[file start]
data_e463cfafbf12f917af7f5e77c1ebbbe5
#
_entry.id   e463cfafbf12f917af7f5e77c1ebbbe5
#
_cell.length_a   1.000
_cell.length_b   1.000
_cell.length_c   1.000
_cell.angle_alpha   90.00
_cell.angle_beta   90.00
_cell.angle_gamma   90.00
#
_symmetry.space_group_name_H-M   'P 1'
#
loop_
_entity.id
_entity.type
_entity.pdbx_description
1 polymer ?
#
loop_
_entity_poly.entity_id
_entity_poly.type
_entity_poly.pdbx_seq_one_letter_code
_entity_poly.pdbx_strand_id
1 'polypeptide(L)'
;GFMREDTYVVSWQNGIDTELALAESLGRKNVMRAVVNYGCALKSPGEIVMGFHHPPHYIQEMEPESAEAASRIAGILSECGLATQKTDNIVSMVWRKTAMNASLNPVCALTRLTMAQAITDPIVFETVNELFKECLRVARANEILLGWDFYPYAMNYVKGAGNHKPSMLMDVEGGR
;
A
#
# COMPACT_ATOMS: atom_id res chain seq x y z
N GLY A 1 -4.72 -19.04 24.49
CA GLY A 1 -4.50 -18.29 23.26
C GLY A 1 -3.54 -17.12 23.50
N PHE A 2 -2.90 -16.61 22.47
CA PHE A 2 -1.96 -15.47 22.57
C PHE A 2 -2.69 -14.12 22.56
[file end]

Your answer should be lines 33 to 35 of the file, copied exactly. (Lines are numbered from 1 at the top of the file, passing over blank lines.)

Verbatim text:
C GLY A 1 -3.54 -17.12 23.50
N PHE A 2 -2.90 -16.61 22.47
CA PHE A 2 -1.96 -15.47 22.57